A lot can happen in a week. Seven days might not seem like much, but it can be an eternity in the tech news cycle.

Between Windows news, hardware and software developments and Microsoft's fast-paced movements throughout the technology landscape, it's never easy to keep your hand on the pulse of technology. Not to mention everything that's going on right here at Windows Central!

Every week we're going to compile the biggest stories into one post, so you never fall behind – In Case You Missed It (ICYMI).


1. Windows

Happy Thanksgiving to our readers in the U.S. It appears that we weren't the only ones on holiday, as it was a very slow news week.

It's been a couple of weeks since Microsoft started rolling out Windows 10 version 1511, also known as the November Update. Although the big update brings with it a ton of new features and fixes, it is not without bugs of its own. Many users have had problems during the upgrade itself, while others have run into issues with drivers, settings, and more.

One very specific issue that a small number of users ran into was that "a few settings preferences may have inadvertently not been retained for advertising ID, Background apps, SmartScreen Filter, and Sync with devices." This breach in privacy settings was thankfully patched rather quickly with a cumulative update this week.

While we were busy feasting, the folks over at Gartner were busy crunching numbers. The research firm released a report predicting that Windows 10 will become the 'most widely installed version of Windows ever'. They also said that the mass migration would take place much faster than previous upgrades to other versions of Windows:

"Several factors are driving migration, specifically awareness of the end of support for Windows 7 in January 2020, strong compatibility with Windows 7 applications and devices, and pent-up demand for tablet and 2-in-1 device rollouts. The net result is that many enterprises are planning to begin pilots for Windows 10 in the first half of 2016, and to broaden their deployments in the latter part of the year. Gartner expects that at least half of enterprises will have started some production deployments by the beginning of 2017, with an eye to completing their migrations in 2019."

One of the driving forces behind the quick adoption is the free upgrade from Windows 7 and 8.1, which means many consumers will be familiar with the new OS by the year's end. Furthermore, it is estimated that nearly fifty percent of all enterprise customers will have begun making the move to Windows 10 by the year's end.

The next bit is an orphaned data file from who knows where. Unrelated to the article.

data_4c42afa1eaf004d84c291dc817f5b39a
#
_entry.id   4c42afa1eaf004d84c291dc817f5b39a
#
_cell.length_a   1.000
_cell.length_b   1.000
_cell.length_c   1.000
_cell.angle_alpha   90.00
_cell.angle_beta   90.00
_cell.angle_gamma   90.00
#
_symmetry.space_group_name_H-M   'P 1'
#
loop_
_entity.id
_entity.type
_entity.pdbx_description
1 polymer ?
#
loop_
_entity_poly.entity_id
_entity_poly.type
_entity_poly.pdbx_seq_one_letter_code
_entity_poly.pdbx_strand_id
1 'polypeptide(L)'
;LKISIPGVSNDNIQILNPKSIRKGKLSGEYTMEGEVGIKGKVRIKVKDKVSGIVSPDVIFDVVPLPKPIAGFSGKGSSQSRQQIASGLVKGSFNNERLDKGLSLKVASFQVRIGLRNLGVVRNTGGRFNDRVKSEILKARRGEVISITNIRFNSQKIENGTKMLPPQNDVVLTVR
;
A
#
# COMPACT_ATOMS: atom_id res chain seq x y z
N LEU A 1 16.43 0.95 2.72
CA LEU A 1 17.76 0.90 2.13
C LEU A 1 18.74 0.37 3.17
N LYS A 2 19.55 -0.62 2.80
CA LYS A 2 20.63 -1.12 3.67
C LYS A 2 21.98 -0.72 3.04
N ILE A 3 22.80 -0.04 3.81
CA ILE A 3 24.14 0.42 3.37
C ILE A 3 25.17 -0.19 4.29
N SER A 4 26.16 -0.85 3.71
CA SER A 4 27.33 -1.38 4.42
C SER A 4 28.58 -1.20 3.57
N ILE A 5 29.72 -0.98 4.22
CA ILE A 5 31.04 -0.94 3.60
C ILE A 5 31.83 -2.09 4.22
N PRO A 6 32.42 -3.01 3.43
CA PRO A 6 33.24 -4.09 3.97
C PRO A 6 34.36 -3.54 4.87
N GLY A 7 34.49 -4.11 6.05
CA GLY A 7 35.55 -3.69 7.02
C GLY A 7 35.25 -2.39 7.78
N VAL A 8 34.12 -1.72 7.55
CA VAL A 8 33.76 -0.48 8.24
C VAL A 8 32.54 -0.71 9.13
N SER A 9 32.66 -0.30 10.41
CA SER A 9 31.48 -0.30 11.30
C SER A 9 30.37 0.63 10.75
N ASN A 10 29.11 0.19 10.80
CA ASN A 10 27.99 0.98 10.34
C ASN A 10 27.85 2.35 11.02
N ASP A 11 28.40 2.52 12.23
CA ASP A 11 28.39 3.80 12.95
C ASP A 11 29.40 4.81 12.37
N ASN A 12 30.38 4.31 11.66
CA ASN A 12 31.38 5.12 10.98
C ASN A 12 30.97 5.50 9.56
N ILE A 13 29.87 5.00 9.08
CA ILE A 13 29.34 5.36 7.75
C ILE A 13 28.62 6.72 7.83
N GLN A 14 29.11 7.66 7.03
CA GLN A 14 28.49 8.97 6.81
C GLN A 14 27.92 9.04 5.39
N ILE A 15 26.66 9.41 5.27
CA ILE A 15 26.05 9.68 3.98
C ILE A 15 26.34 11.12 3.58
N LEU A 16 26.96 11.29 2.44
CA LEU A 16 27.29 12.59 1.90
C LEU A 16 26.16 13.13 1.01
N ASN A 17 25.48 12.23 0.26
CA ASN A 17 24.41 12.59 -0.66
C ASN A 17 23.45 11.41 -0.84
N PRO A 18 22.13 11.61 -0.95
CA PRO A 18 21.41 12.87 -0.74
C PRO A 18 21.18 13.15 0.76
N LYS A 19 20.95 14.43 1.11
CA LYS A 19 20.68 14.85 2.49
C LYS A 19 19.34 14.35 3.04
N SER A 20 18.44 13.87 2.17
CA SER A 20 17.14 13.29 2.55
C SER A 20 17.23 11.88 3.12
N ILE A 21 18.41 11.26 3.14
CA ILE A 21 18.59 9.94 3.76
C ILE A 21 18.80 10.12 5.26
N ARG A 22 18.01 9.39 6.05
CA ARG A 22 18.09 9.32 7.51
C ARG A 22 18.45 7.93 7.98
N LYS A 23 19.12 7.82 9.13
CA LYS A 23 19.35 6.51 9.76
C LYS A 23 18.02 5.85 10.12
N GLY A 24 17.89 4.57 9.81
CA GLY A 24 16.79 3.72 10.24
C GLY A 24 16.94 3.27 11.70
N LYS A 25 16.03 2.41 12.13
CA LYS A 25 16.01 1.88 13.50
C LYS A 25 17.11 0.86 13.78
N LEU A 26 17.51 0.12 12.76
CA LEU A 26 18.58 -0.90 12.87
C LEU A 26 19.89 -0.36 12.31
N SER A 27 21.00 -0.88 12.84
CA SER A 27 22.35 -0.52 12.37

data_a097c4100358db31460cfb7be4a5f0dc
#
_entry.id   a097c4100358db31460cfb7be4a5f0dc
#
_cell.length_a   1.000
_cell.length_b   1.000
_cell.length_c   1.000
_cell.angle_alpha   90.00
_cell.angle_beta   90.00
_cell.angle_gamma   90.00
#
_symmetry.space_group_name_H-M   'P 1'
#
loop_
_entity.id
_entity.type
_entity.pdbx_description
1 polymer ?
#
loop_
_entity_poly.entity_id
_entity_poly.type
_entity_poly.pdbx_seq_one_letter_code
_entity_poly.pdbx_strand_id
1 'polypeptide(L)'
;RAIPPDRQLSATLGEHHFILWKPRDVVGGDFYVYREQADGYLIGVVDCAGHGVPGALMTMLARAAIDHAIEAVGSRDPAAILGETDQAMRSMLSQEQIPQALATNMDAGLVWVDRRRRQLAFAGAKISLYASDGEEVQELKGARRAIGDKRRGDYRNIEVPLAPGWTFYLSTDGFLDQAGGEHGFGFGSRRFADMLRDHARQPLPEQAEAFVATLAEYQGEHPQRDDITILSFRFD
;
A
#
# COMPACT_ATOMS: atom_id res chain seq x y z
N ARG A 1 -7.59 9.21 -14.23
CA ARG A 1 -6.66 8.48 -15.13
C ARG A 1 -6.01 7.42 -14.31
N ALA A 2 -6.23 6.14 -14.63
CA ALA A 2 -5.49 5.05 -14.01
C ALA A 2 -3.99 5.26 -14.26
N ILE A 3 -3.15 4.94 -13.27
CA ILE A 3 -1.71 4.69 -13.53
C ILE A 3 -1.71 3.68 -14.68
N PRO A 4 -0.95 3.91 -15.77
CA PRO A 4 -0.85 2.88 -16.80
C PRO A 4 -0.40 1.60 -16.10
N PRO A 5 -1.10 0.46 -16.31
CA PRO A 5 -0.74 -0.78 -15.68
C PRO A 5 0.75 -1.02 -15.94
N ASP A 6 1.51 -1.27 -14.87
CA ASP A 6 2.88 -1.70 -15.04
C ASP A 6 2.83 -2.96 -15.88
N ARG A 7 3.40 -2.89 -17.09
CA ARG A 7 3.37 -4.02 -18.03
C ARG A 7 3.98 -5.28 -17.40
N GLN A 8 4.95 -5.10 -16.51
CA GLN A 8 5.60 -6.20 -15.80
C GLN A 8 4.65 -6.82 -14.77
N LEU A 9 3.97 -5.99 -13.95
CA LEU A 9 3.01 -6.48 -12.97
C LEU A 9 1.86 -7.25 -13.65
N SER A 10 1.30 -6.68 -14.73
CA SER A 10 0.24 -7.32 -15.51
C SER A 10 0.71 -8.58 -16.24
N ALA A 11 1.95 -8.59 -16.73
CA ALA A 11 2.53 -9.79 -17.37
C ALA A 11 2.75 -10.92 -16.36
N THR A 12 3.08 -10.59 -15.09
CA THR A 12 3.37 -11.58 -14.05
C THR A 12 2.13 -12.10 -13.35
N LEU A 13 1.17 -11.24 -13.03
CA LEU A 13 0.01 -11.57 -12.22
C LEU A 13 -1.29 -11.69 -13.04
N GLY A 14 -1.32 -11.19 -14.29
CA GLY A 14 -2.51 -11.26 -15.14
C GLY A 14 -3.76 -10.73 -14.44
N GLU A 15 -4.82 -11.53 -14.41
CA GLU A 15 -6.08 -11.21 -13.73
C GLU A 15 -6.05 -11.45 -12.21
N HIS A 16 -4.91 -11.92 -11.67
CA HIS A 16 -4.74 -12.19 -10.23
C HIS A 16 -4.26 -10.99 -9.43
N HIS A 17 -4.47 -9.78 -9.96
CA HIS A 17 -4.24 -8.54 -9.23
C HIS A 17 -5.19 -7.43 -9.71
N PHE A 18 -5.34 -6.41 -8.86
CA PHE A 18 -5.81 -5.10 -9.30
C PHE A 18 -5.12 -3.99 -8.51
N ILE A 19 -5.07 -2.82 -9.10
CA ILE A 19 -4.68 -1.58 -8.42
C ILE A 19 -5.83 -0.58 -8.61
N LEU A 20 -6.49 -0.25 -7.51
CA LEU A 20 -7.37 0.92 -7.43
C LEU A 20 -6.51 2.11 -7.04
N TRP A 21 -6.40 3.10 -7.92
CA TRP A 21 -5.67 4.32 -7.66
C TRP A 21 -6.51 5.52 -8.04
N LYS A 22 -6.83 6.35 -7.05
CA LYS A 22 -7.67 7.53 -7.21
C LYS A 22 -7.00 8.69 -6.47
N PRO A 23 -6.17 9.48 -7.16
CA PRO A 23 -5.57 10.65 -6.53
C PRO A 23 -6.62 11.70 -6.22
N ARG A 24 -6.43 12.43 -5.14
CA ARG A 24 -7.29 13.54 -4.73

Microsoft's plan to see Windows 10 running on one billion devices by July 2018 could be well on its way.

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2. Microsoft

Microsoft recently completed its annual assessment of diversity and inclusion. An although the company made gains across the board in racial and ethnic categories, the study found a significant decrease in the number of women employed by the company. Microsoft explained that the decrease in representation from about 29% to 26.8% of the workforce was due to this year's restructuring, which included layoffs of 7800 employees in the phone division.

Microsoft's General Manager, Global Diversity & Inclusion, Gwen Houston, said:

"The workforce reductions resulting from the restructure of our phone hardware business impacted factory and production facilities outside the U.S. that produce handsets and hardware, and a higher percentage of those jobs were held by women. This was the main cause of the decline in female representation at Microsoft. In short, a strategic business decision made in the longer-term interests of the company resulted in a reduction of jobs held by female employees outside the U.S."

"Even with this explanation, I want to emphasize that we are not satisfied with where we are today regarding the percentage of women in our workforce. Our senior leaders continue to be deeply committed to doing everything possible to improve these numbers."

On an unrelated, but positive note, Microsoft's HoloLens was named Time's top gadget of 2015. Though the list of candidates included the likes of humongous hard drives, Pluto-probing spacecraft, and self-driving cars, it was Microsoft's innovative approach to virtual reality as "mixed reality" that deserved the honor:

"While much of the technology world is gaga over virtual reality, Microsoft is making a big bet in a similar-sounding but very different direction: Mixed reality. Wear the HoloLens, and holographic images will suddenly appear around your physical environment. The headset is potentially useful for professionals from surgeons to space astronauts."

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3. Miscellaneous

Fitness tracker manufacturer Fitbit announced some new features this week. The company added the ability for all users to set weekly goals. Additionally, some of their devices picked up automatic workout tracking, and better heart rate monitoring.

A company by the name of ShiftWear has developed shoes with app-controlled screens on them, allowing you to change their appearance on the fly. They have set up an Indiegogo campaign to get the project funded.

It was revealed this week that some Dell laptops shipped with Superfish-like root certificates that could allow hackers to gain access to them remotely. The PC giant says it "deeply regrets" the security flaw and has issued an update and manual instructions for removing the root certificate.

And lastly, following the release of a third-party streaming app, and Microsoft's own Xbox streaming to Windows 10, Sony said that it will be bringing PlayStation 4 Remote Play functionality to both Windows and Mac. There is not yet any prospective date for its release.

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Share your thoughts on this past week of news! And we'll be back again next week to do it all over again.